by Stephanie Simpson
Getting a product to market is a long game. Here’s how to stay focused and ensure the success of your vision.
My dad invented the first word processor with a screen. That put him at the top of his field, his face on the cover of TV Guide. And then he lost the business.
There was a lot that happened in the middle there, between the cover story and the bankruptcy, but, really, it all came down to one fatal flaw: He was more focused on being right than on surviving.
Here are 4 lessons I learned from his early mistake:
Eyes on the prize
Your end goal is always to get a good product successfully to market. You will have milestones to meet and individual ideas to contribute along the way. And when your idea is just one small piece of the puzzle, it’s easy to forget it is part of a much larger picture. A good idea in its own right only works if it furthers progress to the end goal – it must fit with the other pieces organized to get your product to market. You may have to give up some of your ideas to get to that point, but if everyone makes it there together, everyone wins.
After we propose concepts and ideas for our clients, we have a workshop that includes voting and prioritizing them—a key step in the overall development process. It can sometimes be disheartening when the concept or idea you support and perhaps even argued for falls by the wayside because it turns out be too hard to implement in the required timeframe, or encounters organizational challenges, or simply loses the support of the team. In the end, the voting helps you decide on a direction that meets everyone’s shared end goal.
Pick your battles
There are times when you need to stand up for your ideas, and other times you need to back off. Discerning the line between the two is often an acquired skill. Sometimes being provocative and getting the idea out there is enough for the time being, and settling for less now will get you more later. Remember the end goal. If your product never makes it out into the world, who wins? You sure won’t.
We recently ran a program to update the entire development experience for a client. It’s a comprehensive program, and we took the liberty to include an update of the client company’s logo. We spent a good amount of time on it, and came up with four great contenders, worthy representations of a compelling modern brand. But when we presented our work, we realized it was too soon – the client wasn’t ready to make that change amid all the many challenges of the design process. So after making our case as strong as we could, we backed off. There would be a time and a place to change the logo, but not now.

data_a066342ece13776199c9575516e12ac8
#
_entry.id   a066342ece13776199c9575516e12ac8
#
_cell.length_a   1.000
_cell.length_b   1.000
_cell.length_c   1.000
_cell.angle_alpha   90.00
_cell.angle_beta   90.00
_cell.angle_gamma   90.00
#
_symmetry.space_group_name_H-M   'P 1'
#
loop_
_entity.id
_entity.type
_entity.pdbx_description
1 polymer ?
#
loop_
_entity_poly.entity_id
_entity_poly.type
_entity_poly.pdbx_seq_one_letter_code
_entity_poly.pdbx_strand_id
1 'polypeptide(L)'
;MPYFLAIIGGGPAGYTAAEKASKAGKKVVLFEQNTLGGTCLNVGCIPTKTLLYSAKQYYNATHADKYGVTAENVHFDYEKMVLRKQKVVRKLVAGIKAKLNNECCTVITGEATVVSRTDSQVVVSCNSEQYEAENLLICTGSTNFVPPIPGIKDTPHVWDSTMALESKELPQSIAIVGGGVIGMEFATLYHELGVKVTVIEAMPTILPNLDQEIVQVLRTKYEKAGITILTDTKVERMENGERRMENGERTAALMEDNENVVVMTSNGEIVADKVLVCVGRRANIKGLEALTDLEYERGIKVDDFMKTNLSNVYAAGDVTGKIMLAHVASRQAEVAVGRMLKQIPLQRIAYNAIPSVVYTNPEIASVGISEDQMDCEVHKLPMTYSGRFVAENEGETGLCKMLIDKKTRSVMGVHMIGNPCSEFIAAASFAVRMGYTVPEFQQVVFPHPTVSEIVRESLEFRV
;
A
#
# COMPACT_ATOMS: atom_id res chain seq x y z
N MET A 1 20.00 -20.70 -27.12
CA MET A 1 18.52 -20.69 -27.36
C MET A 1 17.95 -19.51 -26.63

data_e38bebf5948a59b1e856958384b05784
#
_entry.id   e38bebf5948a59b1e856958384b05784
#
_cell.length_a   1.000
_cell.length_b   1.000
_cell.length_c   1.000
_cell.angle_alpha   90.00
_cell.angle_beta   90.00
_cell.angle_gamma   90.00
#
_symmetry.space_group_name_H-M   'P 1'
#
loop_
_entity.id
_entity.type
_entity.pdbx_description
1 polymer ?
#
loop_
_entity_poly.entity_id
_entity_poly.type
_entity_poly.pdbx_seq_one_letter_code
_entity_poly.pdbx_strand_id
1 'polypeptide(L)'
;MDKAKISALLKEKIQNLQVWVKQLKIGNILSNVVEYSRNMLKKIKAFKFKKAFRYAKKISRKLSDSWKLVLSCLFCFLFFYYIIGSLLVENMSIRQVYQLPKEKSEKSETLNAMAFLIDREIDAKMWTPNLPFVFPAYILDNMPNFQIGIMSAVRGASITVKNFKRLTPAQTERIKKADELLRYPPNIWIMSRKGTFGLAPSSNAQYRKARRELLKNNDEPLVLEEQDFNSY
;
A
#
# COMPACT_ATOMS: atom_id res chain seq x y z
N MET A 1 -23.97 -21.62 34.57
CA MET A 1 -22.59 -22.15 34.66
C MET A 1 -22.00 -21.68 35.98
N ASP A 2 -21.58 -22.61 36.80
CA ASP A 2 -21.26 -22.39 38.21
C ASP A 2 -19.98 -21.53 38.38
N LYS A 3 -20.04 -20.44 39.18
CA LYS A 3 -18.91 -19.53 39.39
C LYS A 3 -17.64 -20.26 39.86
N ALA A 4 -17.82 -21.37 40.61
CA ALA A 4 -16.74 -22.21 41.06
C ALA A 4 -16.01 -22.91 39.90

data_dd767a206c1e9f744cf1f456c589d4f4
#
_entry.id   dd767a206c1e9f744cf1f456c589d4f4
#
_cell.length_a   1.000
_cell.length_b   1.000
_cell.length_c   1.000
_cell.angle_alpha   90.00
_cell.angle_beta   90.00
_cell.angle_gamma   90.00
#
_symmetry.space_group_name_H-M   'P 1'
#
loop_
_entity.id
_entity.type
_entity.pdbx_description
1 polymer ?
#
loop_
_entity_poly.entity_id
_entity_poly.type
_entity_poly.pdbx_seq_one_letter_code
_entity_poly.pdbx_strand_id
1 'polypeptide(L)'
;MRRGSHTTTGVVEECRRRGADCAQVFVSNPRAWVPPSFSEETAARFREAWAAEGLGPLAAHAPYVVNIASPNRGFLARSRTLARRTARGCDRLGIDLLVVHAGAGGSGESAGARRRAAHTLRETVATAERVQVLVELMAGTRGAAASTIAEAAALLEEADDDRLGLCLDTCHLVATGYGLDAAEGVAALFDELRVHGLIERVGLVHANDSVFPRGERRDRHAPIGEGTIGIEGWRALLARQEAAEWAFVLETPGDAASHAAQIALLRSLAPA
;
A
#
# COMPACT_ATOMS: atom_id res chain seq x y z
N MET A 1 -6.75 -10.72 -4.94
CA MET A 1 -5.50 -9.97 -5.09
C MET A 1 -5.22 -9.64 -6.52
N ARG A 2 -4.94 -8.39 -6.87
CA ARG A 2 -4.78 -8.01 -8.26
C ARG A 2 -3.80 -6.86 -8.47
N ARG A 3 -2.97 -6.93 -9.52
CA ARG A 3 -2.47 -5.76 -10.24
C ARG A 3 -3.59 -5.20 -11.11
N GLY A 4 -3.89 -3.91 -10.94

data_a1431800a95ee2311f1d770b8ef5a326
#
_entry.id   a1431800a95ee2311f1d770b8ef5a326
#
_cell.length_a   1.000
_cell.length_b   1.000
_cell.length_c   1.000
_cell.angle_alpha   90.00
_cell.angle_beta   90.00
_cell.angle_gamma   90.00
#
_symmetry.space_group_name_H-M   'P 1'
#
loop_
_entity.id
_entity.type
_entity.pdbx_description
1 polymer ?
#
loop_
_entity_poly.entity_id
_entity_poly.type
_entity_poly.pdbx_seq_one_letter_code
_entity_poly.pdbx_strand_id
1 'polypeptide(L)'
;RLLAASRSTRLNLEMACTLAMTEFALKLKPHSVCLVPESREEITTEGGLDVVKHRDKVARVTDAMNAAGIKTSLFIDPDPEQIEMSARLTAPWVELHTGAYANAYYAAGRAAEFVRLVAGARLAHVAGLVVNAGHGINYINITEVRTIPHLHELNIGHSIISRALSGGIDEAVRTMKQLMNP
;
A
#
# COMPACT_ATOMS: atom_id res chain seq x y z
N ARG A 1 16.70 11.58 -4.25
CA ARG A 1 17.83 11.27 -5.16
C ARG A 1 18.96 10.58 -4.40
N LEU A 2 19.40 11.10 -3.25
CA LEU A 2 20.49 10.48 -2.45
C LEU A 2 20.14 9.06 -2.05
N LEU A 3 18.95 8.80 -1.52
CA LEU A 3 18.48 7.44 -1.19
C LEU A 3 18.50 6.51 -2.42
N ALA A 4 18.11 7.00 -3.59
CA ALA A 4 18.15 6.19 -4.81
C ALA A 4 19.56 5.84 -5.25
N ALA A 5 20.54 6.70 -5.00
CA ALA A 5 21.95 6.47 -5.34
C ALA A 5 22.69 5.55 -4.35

Techniques for letting go
Getting to your end goal is challenging, especially when you have to let go of some of what you thought were your “best ideas.” These are the questions I ask myself in those moments:
- What is best for the project?
- What is best for the team?
- What is best for the client?
- What is best for the end user?
- Is this something we need right now, or can we move forward without it?
In each case, I try to come up with answers that take into consideration the long view. An MVP (minimum viable product) strategy is paramount here. Prioritizing requirements to find solutions that will work for everyone helps people let go of bad, ill-advised, or overly ambitious ideas.
Learning to let go is also about compromise and finding ways to work together as a team. I find it is more important to make my team laugh – even at my expense. Camaraderie and team cohesion are always important. Compromise is often the glue that holds a team together. Similarly, it’s more important to take constructive criticism from a co-worker than object to it out of fear of being seen as backing down.
You’re both right
There are still many times I have to check myself in a debate and ask if it is worth the effort to continue. But in those debates, I have come to realize it is not about winning. Both people can be right. People can have different perspectives. It’s about coming to an agreed-upon decision so that everyone is happy with the outcome of the discussion. Different points of view are crucial for creativity, but at some point there has to be general agreement, even if it’s not a hundred percent.
I recently saw a documentary about a group of photographers who all separately took photographs of one man. They had each been told one different thing about the same man, and they all came out with dramatically different pictures of him. Does that mean that they had gotten some essential quality wrong? No. They were all right.
You have passion for your product. Focus that passion on the end goal, and learn to let go of stumbling blocks. It’s the surest path to success.
Stephanie is a Client Services Director at argodesign, where she leads cross-functional teams of Creatives and Technologists to deliver successful programs spanning the lifecycle of product design and development. Her passion is to help bring creative ideas to market through effective communication, selling, and management.
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